Steve Johanson had a fierce and knowledgeable advocate at his side when he visited a hospital recently: his wife, Judy. In the six years since Steve had been diagnosed with early-onset Alzheimer’s disease, she had immersed herself in understanding the illness and preparing for its consequences.
But even so, the hospital stay to adjust Steve’s Alzheimer’s medication was a nightmare. In the emergency room, nurses briskly took his vital signs, oblivious to his confusion. When he became upset, the staff didn’t seem to understand why.
“I felt like we were aliens that had just landed in a place that had no idea of the language we spoke and no concept of the disease my husband had,” Judy Johanson said.
By the end of his four-week stay, Johanson said, her husband had lost the ability to walk and could not return to their Watertown home.
People with Alzheimer’s and other forms of dementia frequently need hospital care, yet few hospitals are prepared for them. Nearly every aspect of that environment — beeping machines, frenetic activity, rigid schedules — runs contrary to the needs of patients who arrive confused and fearful.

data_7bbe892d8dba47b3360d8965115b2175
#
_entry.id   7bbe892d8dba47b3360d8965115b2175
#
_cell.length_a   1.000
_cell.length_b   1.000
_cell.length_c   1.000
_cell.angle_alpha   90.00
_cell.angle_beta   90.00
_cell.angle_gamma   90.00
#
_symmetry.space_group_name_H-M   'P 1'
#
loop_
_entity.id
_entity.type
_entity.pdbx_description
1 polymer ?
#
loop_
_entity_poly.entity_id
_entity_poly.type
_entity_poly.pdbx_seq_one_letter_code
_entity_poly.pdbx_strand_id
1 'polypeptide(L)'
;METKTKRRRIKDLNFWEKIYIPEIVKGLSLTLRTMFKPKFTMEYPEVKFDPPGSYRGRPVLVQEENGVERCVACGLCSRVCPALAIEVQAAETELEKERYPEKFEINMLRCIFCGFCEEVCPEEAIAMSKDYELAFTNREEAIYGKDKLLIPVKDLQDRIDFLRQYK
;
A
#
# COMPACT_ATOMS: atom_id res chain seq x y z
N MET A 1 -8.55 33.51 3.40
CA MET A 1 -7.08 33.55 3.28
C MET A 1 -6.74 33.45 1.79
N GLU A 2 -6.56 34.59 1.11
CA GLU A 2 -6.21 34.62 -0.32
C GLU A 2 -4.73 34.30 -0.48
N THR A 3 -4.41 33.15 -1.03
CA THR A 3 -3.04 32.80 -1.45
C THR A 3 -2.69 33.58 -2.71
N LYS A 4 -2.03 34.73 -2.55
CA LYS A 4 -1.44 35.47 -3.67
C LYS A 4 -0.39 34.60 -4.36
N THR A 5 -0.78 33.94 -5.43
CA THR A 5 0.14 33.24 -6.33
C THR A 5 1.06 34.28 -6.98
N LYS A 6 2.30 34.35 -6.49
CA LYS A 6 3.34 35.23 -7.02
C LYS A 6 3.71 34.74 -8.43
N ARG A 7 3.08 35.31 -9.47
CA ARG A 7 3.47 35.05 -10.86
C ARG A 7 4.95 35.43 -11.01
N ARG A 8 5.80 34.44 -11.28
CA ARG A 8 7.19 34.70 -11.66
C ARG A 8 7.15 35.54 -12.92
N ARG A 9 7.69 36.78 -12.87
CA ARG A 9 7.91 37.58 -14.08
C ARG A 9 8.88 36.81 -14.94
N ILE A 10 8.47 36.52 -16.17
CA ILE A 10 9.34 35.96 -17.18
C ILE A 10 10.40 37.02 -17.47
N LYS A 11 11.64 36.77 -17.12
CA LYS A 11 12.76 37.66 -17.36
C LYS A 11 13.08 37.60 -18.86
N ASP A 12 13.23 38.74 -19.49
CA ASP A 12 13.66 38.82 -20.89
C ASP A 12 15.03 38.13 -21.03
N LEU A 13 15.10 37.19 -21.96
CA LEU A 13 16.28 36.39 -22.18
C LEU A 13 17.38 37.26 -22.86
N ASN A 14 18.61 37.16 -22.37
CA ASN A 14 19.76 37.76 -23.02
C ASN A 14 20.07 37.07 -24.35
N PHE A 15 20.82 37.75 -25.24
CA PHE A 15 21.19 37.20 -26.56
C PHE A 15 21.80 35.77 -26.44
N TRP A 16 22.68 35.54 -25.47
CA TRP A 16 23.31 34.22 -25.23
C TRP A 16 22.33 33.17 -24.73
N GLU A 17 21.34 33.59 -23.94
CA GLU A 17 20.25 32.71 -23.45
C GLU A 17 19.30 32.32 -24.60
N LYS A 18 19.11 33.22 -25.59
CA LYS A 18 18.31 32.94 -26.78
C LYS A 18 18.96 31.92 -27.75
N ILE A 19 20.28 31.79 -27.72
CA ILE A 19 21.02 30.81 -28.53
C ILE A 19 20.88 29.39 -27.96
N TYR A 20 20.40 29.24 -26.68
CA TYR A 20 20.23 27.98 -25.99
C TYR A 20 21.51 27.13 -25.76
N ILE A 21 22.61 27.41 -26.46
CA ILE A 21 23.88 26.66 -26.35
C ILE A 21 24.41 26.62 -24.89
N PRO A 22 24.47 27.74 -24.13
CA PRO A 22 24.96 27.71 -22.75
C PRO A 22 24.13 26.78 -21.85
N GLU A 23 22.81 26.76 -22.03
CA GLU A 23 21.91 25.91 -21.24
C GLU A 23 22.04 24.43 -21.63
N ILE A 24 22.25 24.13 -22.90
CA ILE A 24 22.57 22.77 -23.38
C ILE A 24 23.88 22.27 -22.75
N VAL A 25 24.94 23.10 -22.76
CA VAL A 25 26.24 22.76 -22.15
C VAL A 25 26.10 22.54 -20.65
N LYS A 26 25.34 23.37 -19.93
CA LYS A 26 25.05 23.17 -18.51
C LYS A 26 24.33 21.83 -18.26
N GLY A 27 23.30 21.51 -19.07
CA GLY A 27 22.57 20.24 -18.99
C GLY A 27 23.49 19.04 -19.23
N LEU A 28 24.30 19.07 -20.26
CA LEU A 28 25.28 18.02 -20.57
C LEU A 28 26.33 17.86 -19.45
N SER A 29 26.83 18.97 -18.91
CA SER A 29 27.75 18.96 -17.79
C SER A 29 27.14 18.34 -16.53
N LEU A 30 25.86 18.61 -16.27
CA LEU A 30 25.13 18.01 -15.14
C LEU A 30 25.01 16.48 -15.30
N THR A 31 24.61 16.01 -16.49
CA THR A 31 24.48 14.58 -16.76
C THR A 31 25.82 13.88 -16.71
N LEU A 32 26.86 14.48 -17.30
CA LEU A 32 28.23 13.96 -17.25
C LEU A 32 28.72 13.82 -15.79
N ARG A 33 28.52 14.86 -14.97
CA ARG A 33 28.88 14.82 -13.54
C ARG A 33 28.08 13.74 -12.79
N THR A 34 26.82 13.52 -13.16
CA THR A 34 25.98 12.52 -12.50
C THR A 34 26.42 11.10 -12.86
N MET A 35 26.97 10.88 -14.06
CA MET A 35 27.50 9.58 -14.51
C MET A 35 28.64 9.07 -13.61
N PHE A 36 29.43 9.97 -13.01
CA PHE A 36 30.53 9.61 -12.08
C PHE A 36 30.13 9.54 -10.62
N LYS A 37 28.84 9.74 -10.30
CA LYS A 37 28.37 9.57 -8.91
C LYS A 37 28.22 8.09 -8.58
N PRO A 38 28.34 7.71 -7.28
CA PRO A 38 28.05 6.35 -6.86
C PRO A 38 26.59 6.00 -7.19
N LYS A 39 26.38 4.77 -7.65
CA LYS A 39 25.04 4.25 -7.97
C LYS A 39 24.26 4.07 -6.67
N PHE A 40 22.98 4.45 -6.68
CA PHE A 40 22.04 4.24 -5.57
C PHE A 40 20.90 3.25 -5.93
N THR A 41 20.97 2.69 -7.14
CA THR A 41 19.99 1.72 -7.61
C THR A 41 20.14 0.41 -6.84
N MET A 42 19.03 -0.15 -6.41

“Hospitals were never designed to accommodate people with dementia,” said Susan Antkowiak, vice president of the Massachusetts/New Hampshire Chapter of the Alzheimer’s Association.
With an estimated 120,000 Massachusetts residents suffering from Alzheimer’s disease, and 150,000 expected by 2025, an effort is underway to improve patients’ experiences in a place one advocate calls the last frontier of dementia care: hospitals.
A committee established in 2016 by the Legislature recently called on hospitals to develop, within three years, a comprehensive plan for addressing the needs of patients with dementia, about 60 to 80 percent of whom have Alzheimer’s.